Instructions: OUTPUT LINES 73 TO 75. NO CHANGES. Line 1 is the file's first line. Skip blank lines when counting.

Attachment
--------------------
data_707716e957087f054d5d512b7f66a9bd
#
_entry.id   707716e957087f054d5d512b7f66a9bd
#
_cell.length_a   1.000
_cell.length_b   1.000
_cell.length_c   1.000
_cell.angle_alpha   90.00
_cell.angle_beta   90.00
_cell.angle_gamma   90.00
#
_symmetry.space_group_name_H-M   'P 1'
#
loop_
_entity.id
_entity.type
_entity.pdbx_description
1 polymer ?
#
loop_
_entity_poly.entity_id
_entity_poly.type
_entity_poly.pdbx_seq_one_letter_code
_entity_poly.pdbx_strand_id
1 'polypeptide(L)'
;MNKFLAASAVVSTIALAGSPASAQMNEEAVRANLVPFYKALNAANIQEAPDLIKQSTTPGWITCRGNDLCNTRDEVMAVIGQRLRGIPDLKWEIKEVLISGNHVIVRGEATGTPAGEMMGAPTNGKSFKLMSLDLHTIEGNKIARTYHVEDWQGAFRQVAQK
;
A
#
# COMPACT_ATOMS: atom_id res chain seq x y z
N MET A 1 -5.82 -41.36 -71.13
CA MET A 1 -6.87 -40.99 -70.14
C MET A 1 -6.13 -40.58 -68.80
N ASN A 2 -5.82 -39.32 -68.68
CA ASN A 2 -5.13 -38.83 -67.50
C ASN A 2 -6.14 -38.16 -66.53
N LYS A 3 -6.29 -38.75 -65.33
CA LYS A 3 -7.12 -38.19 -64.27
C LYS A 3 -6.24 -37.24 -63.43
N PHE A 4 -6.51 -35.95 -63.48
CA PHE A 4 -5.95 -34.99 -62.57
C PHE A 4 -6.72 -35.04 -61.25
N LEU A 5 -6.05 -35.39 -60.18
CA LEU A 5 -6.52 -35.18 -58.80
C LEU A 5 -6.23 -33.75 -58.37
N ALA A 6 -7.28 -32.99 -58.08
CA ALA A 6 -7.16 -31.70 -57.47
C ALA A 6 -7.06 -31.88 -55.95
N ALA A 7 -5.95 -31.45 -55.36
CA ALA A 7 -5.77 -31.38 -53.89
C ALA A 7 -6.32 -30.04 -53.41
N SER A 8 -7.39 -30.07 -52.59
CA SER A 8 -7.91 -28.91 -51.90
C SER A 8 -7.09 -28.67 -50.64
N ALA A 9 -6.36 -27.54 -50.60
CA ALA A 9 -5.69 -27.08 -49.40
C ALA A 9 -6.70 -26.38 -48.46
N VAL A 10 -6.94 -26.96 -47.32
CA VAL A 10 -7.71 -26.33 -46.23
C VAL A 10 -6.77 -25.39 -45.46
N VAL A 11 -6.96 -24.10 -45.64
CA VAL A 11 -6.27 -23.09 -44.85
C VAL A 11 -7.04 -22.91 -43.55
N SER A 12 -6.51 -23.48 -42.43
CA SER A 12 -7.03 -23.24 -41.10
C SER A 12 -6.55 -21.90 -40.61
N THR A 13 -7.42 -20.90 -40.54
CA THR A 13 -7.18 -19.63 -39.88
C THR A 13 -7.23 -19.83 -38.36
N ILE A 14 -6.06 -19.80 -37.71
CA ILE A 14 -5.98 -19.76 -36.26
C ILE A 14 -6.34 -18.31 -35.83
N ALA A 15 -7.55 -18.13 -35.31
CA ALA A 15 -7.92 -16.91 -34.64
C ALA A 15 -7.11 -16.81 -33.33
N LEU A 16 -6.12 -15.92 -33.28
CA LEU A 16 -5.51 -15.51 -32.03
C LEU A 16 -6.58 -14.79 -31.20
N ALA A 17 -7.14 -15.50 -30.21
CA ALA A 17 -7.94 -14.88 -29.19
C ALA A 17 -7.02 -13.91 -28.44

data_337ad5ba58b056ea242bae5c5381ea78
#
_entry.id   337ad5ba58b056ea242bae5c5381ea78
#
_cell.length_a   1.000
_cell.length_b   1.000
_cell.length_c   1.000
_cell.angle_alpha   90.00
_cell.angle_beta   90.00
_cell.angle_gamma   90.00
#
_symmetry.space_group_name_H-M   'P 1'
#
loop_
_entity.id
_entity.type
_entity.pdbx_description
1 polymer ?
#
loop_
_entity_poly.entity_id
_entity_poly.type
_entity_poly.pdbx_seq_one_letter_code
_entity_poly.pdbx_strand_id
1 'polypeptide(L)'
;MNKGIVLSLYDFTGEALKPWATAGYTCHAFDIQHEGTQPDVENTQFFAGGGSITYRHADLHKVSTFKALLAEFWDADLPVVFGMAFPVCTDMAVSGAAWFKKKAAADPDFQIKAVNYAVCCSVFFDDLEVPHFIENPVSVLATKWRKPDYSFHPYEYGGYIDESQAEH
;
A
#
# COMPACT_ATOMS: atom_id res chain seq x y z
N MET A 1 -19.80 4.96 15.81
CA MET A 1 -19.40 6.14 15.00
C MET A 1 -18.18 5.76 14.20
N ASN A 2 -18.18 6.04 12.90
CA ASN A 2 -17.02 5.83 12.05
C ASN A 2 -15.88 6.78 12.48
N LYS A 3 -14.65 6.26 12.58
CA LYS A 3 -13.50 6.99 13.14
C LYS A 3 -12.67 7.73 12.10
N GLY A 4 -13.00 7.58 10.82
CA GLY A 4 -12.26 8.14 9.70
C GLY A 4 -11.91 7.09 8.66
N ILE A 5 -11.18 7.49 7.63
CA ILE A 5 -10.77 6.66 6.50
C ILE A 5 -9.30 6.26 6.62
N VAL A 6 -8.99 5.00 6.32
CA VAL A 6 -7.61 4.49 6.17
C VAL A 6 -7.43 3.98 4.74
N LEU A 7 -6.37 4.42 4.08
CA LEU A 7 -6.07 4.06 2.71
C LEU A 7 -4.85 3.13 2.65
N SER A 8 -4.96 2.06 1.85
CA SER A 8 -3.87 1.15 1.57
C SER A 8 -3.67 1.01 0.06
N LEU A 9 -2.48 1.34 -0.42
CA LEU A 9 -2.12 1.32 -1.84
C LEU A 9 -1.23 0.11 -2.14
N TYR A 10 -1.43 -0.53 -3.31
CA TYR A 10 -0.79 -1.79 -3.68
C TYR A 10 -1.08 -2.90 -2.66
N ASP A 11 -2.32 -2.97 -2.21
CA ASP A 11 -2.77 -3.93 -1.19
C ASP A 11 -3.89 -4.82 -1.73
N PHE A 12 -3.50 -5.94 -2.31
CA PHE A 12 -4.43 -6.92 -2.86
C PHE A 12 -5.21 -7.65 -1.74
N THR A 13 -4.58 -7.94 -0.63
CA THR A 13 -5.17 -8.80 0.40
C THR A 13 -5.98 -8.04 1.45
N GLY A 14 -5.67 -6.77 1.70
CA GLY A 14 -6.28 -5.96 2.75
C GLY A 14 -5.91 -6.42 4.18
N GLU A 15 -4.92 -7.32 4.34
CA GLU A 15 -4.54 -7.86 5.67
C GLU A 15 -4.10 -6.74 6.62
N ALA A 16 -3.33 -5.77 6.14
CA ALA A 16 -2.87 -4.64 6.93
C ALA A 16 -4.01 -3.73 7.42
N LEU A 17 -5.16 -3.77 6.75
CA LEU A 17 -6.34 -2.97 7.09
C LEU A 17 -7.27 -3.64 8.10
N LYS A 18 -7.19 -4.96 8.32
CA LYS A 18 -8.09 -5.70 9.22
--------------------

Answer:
N ALA A 15 -7.55 -18.13 -35.31
CA ALA A 15 -7.92 -16.91 -34.64
C ALA A 15 -7.11 -16.81 -33.33